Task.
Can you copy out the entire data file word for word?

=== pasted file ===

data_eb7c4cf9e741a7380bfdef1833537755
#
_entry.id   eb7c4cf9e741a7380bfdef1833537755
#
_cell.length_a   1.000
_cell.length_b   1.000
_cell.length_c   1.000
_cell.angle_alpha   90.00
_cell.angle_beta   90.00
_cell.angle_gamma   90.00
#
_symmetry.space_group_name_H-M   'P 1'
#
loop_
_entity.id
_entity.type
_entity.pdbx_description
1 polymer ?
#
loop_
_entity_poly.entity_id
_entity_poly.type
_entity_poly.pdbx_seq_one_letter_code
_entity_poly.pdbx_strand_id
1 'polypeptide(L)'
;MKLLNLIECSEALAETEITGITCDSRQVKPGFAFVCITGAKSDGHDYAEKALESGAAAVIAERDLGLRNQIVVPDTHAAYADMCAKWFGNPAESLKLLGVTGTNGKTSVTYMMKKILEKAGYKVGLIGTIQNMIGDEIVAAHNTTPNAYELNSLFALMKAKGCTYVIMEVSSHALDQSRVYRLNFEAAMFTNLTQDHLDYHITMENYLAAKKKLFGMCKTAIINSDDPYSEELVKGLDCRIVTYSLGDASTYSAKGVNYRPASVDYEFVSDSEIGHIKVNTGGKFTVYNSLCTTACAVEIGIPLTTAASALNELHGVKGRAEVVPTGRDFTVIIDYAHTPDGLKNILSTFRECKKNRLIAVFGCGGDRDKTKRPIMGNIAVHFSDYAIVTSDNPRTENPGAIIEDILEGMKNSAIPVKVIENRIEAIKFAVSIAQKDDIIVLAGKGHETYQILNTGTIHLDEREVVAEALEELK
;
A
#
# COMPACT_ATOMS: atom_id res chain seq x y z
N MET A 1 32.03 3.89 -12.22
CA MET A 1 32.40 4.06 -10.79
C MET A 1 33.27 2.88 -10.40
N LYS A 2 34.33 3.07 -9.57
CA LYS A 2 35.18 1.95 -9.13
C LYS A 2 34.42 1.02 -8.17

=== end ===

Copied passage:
data_eb7c4cf9e741a7380bfdef1833537755
#
_entry.id   eb7c4cf9e741a7380bfdef1833537755
#
_cell.length_a   1.000
_cell.length_b   1.000
_cell.length_c   1.000
_cell.angle_alpha   90.00
_cell.angle_beta   90.00
_cell.angle_gamma   90.00
#
_symmetry.space_group_name_H-M   'P 1'
#
loop_
_entity.id
_entity.type
_entity.pdbx_description
1 polymer ?
#
loop_
_entity_poly.entity_id
_entity_poly.type
_entity_poly.pdbx_seq_one_letter_code
_entity_poly.pdbx_strand_id
1 'polypeptide(L)'
;MKLLNLIECSEALAETEITGITCDSRQVKPGFAFVCITGAKSDGHDYAEKALESGAAAVIAERDLGLRNQIVVPDTHAAYADMCAKWFGNPAESLKLLGVTGTNGKTSVTYMMKKILEKAGYKVGLIGTIQNMIGDEIVAAHNTTPNAYELNSLFALMKAKGCTYVIMEVSSHALDQSRVYRLNFEAAMFTNLTQDHLDYHITMENYLAAKKKLFGMCKTAIINSDDPYSEELVKGLDCRIVTYSLGDASTYSAKGVNYRPASVDYEFVSDSEIGHIKVNTGGKFTVYNSLCTTACAVEIGIPLTTAASALNELHGVKGRAEVVPTGRDFTVIIDYAHTPDGLKNILSTFRECKKNRLIAVFGCGGDRDKTKRPIMGNIAVHFSDYAIVTSDNPRTENPGAIIEDILEGMKNSAIPVKVIENRIEAIKFAVSIAQKDDIIVLAGKGHETYQILNTGTIHLDEREVVAEALEELK
;
A
#
# COMPACT_ATOMS: atom_id res chain seq x y z
N MET A 1 32.03 3.89 -12.22
CA MET A 1 32.40 4.06 -10.79
C MET A 1 33.27 2.88 -10.40
N LYS A 2 34.33 3.07 -9.57
CA LYS A 2 35.18 1.95 -9.13
C LYS A 2 34.42 1.02 -8.17